Sarah Blake LaRose (3kitties) wrote,
Sarah Blake LaRose

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my introduction to the Pentecostal church

This is from an email to a friend...

My first introduction to the Pentecostal church was when I was about 11. My mom worked with a lady named Renee who attended a United Pentecostal church. It was one of those churches where women wear dresses, never cut their hair, etc. Mom liked Renee, but she did not like the church at all and she made it very clear. We went once to hear Renee sing, and all I remember other than Renee having a fabulous voice is Mom talking about people faking speaking in tongues. And that colored my opinions of Pentecostalism and (because I didn't know any difference) Charismaticism for a very long time. When I was in high school, I sang at an Assembly of God youth service. At the end, the youth pastor started praying over kids and got really intense with one girl who started crying hysterically. I was under the impression that she was frightened. I don't know if I was right or not, but I was frightened.

Still, there were topics never addressed in my own church, and I always felt that the Sunday school lessons were incredibly shallow. When I was in the sixth grade, I wanted to be in church all the time. My parents didn't, but they took me and would then come pick me up. I became a professing Christian in August after my 12th birthday, and occasionally I would pull out my Bible and try to read it. Sometimes it spoke to me, but there were still a lot of things I didn't understand. But I did believe. In my mind, it wouldn't be in the Bible if it wasn't true. So when it said Jesus healed people, I believed it just like I believed what was in my history book. When it said Jesus cast demons out of people, I believed it. I believed that God could still do these things, although it never occurred to me to ask Him to heal me. In fact, I was uncomfortable when someone asked if she could pray for me and I found out she wanted to pray for my healing. I had thought maybe she noticed I was depressed and she wanted to pray for that.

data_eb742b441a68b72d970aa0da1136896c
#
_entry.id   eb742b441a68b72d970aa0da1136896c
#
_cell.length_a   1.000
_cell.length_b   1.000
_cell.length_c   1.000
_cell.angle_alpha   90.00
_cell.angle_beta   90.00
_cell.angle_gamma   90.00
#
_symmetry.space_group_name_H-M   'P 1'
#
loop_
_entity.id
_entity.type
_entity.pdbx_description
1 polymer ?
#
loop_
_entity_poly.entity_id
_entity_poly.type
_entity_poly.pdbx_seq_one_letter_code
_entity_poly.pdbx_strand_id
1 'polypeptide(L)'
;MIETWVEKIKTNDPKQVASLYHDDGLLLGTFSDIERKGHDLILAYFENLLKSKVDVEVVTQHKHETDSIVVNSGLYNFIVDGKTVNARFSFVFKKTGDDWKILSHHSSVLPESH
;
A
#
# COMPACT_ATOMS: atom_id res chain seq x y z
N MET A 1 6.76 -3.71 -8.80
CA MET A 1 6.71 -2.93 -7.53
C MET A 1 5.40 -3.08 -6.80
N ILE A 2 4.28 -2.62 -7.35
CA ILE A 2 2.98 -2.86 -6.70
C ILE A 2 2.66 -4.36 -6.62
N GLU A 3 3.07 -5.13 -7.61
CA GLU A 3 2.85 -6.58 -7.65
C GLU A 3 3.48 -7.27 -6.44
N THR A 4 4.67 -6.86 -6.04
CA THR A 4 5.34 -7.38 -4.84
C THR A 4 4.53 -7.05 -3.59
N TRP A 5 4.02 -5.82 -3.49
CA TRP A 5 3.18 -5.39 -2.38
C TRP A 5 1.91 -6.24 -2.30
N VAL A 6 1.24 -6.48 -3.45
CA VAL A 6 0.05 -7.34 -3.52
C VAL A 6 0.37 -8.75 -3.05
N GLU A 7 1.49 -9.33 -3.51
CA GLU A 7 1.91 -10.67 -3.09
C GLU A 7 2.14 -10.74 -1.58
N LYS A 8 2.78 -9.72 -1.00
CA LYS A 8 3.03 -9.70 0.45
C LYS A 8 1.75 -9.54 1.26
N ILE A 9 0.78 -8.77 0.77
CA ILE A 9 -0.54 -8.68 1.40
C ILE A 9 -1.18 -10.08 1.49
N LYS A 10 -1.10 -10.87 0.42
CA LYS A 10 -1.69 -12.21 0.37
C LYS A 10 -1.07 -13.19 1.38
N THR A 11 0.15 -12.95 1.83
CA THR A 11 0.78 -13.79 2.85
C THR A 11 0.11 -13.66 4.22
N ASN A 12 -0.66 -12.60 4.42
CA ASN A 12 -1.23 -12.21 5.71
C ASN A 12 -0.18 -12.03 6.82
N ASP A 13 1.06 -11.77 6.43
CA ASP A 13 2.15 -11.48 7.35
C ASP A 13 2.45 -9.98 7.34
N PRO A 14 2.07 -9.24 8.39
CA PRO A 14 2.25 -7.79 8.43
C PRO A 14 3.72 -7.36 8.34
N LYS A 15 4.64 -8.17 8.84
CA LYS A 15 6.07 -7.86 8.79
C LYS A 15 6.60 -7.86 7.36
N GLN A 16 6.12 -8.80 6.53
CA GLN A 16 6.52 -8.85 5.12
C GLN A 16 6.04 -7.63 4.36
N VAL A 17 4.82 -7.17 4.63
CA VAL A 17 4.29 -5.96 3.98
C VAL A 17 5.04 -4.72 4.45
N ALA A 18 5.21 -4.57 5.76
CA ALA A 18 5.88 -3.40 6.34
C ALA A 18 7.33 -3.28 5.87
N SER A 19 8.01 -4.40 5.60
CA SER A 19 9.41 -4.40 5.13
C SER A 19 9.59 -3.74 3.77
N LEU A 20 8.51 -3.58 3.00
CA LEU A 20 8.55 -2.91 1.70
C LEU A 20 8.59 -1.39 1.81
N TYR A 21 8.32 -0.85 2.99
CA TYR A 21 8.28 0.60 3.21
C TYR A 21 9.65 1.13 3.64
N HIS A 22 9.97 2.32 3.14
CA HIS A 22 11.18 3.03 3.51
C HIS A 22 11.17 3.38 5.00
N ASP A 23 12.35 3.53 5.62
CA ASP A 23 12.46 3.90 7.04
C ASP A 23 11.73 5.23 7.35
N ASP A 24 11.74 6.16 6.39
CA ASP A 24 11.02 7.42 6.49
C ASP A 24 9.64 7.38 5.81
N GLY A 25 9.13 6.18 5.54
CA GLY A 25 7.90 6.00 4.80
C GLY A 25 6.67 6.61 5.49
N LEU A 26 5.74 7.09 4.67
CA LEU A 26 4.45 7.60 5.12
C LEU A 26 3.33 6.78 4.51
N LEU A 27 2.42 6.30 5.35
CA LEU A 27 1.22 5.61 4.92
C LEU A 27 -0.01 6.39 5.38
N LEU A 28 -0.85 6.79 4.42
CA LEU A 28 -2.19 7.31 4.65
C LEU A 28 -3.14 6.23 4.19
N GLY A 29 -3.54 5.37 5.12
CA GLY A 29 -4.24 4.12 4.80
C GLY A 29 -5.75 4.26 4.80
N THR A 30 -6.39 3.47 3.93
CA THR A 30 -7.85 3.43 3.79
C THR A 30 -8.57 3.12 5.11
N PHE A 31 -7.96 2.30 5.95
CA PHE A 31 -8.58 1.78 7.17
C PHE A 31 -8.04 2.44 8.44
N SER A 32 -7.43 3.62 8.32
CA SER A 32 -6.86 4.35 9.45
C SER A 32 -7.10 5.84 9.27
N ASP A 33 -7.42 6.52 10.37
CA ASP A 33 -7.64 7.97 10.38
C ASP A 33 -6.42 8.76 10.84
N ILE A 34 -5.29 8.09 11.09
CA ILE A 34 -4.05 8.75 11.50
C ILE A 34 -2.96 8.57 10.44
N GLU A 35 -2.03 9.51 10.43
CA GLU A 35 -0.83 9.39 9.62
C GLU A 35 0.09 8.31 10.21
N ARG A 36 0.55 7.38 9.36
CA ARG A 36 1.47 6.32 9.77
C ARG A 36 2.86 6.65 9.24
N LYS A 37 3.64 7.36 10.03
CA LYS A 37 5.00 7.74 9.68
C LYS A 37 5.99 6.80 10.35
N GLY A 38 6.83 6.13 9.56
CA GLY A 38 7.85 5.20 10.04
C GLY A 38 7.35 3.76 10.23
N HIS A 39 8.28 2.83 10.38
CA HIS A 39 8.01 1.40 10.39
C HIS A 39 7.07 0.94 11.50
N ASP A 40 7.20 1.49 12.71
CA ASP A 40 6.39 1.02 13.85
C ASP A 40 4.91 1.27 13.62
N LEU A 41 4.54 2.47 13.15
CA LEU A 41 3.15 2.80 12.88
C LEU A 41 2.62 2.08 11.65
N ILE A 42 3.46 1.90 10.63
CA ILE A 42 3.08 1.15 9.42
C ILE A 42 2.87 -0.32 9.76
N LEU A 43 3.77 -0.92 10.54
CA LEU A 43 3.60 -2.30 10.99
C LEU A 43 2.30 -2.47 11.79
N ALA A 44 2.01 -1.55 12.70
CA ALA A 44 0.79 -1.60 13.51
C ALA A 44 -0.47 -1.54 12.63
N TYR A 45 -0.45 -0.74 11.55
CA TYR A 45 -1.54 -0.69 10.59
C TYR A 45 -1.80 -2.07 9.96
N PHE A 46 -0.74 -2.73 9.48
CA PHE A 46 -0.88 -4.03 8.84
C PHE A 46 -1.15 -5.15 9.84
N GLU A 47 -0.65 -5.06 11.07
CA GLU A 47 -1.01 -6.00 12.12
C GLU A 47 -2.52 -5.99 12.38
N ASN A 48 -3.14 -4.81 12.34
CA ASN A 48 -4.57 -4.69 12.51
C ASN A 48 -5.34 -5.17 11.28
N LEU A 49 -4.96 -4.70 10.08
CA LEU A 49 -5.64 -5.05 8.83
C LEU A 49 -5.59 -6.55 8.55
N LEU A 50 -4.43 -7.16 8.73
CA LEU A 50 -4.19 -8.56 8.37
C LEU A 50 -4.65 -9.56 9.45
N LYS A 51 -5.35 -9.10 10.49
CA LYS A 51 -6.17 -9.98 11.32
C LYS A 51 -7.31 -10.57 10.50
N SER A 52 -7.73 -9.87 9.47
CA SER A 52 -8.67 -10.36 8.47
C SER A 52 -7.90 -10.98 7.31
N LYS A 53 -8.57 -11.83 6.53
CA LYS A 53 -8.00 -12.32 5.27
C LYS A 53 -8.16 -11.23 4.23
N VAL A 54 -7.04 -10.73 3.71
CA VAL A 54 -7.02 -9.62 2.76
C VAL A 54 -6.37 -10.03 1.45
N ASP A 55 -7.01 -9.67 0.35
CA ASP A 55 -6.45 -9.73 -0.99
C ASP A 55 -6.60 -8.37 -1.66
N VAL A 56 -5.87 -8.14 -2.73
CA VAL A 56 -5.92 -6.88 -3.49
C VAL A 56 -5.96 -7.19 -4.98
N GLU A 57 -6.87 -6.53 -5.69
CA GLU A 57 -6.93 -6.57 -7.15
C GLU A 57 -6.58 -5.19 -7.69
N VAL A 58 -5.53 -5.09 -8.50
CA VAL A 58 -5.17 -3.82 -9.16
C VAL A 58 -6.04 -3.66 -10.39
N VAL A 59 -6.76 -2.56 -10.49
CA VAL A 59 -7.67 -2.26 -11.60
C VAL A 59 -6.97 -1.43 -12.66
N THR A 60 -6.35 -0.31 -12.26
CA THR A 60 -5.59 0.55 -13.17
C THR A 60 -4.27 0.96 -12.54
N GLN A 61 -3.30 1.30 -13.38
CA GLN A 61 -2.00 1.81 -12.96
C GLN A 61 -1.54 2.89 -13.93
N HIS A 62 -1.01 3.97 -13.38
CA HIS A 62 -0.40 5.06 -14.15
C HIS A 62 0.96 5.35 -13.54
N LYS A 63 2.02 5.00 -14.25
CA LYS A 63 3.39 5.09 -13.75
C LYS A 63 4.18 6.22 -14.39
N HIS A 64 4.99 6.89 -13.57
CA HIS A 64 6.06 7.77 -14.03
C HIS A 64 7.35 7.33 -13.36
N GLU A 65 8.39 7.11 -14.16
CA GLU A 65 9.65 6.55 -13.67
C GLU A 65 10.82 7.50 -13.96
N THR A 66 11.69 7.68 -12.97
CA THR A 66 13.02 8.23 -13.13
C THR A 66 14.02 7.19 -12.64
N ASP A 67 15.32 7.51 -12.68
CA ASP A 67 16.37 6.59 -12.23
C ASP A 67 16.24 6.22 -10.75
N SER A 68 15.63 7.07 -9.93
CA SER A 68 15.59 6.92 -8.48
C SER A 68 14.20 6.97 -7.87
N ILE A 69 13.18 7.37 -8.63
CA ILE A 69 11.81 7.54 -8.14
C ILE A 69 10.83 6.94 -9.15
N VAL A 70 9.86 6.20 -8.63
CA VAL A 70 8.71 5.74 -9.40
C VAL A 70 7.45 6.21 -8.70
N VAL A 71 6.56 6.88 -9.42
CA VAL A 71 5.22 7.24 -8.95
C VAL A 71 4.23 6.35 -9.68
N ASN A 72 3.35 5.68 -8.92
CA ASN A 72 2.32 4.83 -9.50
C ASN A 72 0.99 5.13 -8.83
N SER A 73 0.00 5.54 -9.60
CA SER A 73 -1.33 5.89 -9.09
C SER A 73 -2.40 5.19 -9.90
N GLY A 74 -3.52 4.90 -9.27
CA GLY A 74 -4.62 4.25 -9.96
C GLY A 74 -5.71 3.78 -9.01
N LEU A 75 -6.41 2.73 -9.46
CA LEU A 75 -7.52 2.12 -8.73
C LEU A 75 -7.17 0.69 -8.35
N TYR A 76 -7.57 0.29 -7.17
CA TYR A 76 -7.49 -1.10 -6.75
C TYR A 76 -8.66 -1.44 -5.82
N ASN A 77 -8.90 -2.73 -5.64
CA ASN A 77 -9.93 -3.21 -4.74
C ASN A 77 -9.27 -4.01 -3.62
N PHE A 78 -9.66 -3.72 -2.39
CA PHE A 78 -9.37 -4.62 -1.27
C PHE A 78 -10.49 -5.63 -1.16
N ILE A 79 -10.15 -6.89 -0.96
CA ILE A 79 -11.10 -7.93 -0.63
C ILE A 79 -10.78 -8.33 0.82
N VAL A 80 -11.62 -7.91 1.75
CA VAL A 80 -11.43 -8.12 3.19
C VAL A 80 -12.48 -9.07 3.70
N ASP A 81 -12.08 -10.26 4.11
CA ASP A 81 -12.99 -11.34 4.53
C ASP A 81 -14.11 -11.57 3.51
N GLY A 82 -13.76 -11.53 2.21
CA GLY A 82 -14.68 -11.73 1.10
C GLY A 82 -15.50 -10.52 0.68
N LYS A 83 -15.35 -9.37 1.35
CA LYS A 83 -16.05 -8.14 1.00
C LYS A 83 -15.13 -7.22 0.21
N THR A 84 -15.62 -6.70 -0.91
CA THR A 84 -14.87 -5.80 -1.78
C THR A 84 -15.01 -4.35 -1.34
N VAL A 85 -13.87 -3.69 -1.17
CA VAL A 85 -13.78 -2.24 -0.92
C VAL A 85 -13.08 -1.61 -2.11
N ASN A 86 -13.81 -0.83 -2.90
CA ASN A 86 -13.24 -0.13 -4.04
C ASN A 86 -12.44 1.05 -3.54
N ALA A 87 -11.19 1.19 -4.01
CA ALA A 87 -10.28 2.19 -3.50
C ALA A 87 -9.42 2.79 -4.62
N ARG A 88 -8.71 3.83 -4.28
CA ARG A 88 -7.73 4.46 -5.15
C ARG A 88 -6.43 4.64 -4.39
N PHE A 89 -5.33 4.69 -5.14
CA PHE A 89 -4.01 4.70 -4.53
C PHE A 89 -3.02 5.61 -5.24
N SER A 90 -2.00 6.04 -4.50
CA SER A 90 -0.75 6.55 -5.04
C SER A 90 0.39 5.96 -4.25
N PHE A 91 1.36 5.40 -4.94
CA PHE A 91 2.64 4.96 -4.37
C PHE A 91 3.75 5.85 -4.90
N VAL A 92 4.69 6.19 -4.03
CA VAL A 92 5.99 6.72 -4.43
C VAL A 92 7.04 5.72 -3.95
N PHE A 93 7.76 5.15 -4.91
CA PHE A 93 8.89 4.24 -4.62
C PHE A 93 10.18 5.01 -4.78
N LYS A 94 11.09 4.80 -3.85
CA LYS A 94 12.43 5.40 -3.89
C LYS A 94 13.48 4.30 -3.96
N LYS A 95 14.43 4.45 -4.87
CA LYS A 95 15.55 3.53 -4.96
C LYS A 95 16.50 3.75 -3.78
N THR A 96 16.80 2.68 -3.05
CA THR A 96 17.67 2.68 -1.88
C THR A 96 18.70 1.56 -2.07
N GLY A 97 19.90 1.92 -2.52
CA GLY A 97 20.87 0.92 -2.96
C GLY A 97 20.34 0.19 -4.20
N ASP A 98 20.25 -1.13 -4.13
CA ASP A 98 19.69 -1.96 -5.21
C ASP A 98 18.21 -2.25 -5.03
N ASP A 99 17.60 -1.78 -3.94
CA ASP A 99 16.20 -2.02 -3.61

When I was in high school, a friend asked if I ever wished I could see. The discussions I had with him were probably the first real and honest discussions I had about healing. We prayed about it, and I let it go. I was more concerned about Jesus being my friend emotionally and helping me get through my loneliness--and that He was doing. I drew very near to God because of my loneliness, and I turned out songs on a regular basis. Writing songs was my form of praying.

When I went to AU, I was convinced that God wanted me singing and writing music, doing audio production, arranging, etc. I was also interested in teaching, and first I planned to major in elementary education and take some music classes on the side. Elementrry ed wasn't working out well--no one could figure out how I was going to teach, and they certainly didn't want to take a chance on me. So I took it as a sign and changed my major to Christian ministried and decided to minor in music business. And I felt very at home with this decision until I left AU.